BRIEF DESCRIPTION OF THE DRAWINGS

Embodiments and various aspects of the present disclosure are illustrated in the following detailed description and the accompanying figures. Various features shown in the figures are not drawn to scale.

FIG. 1 illustrates structures of an example video sequence, according to some embodiments of this disclosure.

FIG. 2A illustrates a schematic diagram of an exemplary encoding process of a hybrid video coding system, consistent with embodiments of the disclosure.

FIG. 2B illustrates a schematic diagram of another exemplary encoding process of a hybrid video coding system, consistent with embodiments of the disclosure.

FIG. 3A illustrates a schematic diagram of an exemplary decoding process of a hybrid video coding system, consistent with embodiments of the disclosure.

FIG. 3B illustrates a schematic diagram of another exemplary decoding process of a hybrid video coding system, consistent with embodiments of the disclosure.

FIG. 4A illustrates a block diagram of an exemplary apparatus for encoding or decoding a video, consistent with embodiments of the disclosure.

FIG. 4B illustrates exemplary positions of spatial merge candidates, consistent with embodiments of the disclosure.

FIG. 4C illustrates exemplary positions of temporal merge candidates, consistent with embodiments of the disclosure.

FIG. 5 illustrates exemplary scaling of temporal merge candidates, consistent with embodiments of the disclosure.

FIG. 6 illustrates an exemplary relationship of the distance index and the pre-defined offset in the merge mode with motion vector difference (MMVD), consistent with embodiments of the disclosure.

FIG. 7 illustrates exemplary positions of spatial merge candidates, consistent with embodiments of the disclosure.

FIG. 8 illustrates exemplary experimental results compared to VTM-6 under random access (RA) configuration, consistent with embodiments of the disclosure.

FIG. 9 illustrates exemplary experimental results compared to VTM-6 under low-delay (LD) configuration, consistent with embodiments of the disclosure.

FIG. 10 illustrates exemplary experimental results compared to VTM-6 under RA configuration, consistent with embodiments of the disclosure.

FIG. 11 illustrates exemplary experimental results compared to VTM-6 under LD configuration, consistent with embodiments of the disclosure.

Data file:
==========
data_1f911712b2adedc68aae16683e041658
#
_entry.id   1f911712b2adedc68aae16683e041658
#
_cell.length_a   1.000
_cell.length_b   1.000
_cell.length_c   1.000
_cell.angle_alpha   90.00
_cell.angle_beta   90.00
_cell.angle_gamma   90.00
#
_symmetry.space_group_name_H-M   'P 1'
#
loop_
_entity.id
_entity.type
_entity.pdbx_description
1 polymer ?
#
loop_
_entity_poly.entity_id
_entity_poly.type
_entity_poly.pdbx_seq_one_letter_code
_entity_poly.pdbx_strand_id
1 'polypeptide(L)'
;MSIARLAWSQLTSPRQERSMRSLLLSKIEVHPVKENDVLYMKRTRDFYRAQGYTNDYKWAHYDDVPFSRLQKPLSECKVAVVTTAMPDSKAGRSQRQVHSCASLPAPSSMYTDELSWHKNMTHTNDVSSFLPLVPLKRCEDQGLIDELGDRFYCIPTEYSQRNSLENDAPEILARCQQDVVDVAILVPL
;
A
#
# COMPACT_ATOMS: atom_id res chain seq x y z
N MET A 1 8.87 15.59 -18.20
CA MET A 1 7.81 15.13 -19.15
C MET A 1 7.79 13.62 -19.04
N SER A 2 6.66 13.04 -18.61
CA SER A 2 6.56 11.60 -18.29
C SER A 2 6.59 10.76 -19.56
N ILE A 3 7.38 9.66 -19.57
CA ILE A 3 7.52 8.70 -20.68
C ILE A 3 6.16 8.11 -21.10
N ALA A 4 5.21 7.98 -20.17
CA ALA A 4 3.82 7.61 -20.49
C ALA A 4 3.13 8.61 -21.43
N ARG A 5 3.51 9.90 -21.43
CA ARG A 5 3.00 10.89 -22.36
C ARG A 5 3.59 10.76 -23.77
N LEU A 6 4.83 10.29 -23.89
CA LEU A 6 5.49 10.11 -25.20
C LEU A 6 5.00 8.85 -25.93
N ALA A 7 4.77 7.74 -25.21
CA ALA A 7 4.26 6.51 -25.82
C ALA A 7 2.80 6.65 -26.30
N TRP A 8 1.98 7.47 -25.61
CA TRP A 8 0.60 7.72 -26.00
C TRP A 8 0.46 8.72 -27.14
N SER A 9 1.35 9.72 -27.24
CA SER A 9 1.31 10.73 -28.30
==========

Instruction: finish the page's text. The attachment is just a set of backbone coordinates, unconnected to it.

FIG. 12 illustrates an exemplary syntax structure of the slice header, consistent with embodiments of the disclosure.

FIG. 13 illustrates an exemplary syntax structure of the sequence parameter set (SPS), consistent with embodiments of the disclosure.

FIG. 14 illustrates an exemplary syntax structure of the picture parameter set (PPS), consistent with embodiments of the disclosure.

FIG. 15 illustrates exemplary experimental results compared to VTM-6 under RA configuration, consistent with embodiments of the disclosure.

FIG. 16 illustrates exemplary experimental results compared to VTM-6 under LD configuration, consistent with embodiments of the disclosure.

FIG. 17 illustrates exemplary experimental results compared to VTM-6 under RA configuration, consistent with embodiments of the disclosure.

FIG. 18 illustrates exemplary experimental results compared to VTM-6 under LD configuration, consistent with embodiments of the disclosure.

FIG. 19 illustrates a flowchart of an exemplary video processing method, consistent with embodiments of the disclosure.

DETAILED DESCRIPTION

Reference will now be made in detail to exemplary embodiments, examples of which are illustrated in the accompanying drawings. The following description refers to the accompanying drawings in which the same numbers in different drawings represent the same or similar elements unless otherwise represented. The implementations set forth in the following description of exemplary embodiments do not represent all implementations consistent with the present disclosure. Instead, they are merely examples of apparatuses and methods consistent with aspects related to the present disclosure as recited in the appended claims. Particular aspects of the present disclosure are described in greater detail below. The terms and definitions provided herein control, if in conflict with terms and/or definitions incorporated by reference.

As stated above, video is frames arranged in a temporal sequence to store visual information. A video capture device (e.g., a camera) can be used to capture and store those pictures in a temporal sequence, and a video playback device (e.g., a television, a computer, a smartphone, a tablet computer, a video player, or any end-user terminal with a function of display) can be used to display such pictures in the temporal sequence. Also, in some applications, a video capturing device can transmit the captured video to the video playback device (e.g., a computer with a monitor) in real-time, such as for surveillance, conferencing, or live broadcasting.